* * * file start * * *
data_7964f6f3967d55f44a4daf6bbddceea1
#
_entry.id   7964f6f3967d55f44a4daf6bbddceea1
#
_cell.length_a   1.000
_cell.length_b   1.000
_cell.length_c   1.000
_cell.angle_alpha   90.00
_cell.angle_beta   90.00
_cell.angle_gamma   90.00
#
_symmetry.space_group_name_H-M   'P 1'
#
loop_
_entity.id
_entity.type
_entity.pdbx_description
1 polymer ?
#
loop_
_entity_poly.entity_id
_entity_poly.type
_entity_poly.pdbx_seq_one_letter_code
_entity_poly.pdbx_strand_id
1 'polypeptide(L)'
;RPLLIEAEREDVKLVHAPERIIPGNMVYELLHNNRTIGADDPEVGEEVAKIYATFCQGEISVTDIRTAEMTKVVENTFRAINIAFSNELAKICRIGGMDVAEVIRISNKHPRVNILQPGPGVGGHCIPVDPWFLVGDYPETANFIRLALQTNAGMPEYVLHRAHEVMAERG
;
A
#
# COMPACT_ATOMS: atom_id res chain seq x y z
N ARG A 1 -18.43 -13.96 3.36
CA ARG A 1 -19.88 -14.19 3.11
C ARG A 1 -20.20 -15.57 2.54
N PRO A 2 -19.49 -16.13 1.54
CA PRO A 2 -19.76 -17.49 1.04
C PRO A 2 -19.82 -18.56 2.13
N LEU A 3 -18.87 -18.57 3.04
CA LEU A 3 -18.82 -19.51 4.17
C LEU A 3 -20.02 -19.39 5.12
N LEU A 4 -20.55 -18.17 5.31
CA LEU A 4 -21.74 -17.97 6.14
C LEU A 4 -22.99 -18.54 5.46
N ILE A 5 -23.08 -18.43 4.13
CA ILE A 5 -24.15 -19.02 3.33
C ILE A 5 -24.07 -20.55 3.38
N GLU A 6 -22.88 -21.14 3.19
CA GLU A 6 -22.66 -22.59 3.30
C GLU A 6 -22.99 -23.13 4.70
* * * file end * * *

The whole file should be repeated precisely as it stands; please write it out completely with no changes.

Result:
data_7964f6f3967d55f44a4daf6bbddceea1
#
_entry.id   7964f6f3967d55f44a4daf6bbddceea1
#
_cell.length_a   1.000
_cell.length_b   1.000
_cell.length_c   1.000
_cell.angle_alpha   90.00
_cell.angle_beta   90.00
_cell.angle_gamma   90.00
#
_symmetry.space_group_name_H-M   'P 1'
#
loop_
_entity.id
_entity.type
_entity.pdbx_description
1 polymer ?
#
loop_
_entity_poly.entity_id
_entity_poly.type
_entity_poly.pdbx_seq_one_letter_code
_entity_poly.pdbx_strand_id
1 'polypeptide(L)'
;RPLLIEAEREDVKLVHAPERIIPGNMVYELLHNNRTIGADDPEVGEEVAKIYATFCQGEISVTDIRTAEMTKVVENTFRAINIAFSNELAKICRIGGMDVAEVIRISNKHPRVNILQPGPGVGGHCIPVDPWFLVGDYPETANFIRLALQTNAGMPEYVLHRAHEVMAERG
;
A
#
# COMPACT_ATOMS: atom_id res chain seq x y z
N ARG A 1 -18.43 -13.96 3.36
CA ARG A 1 -19.88 -14.19 3.11
C ARG A 1 -20.20 -15.57 2.54
N PRO A 2 -19.49 -16.13 1.54
CA PRO A 2 -19.76 -17.49 1.04
C PRO A 2 -19.82 -18.56 2.13
N LEU A 3 -18.87 -18.57 3.04
CA LEU A 3 -18.82 -19.51 4.17
C LEU A 3 -20.02 -19.39 5.12
N LEU A 4 -20.55 -18.17 5.31
CA LEU A 4 -21.74 -17.97 6.14
C LEU A 4 -22.99 -18.54 5.46
N ILE A 5 -23.08 -18.43 4.13
CA ILE A 5 -24.15 -19.02 3.33
C ILE A 5 -24.07 -20.55 3.38
N GLU A 6 -22.88 -21.14 3.19
CA GLU A 6 -22.66 -22.59 3.30
C GLU A 6 -22.99 -23.13 4.70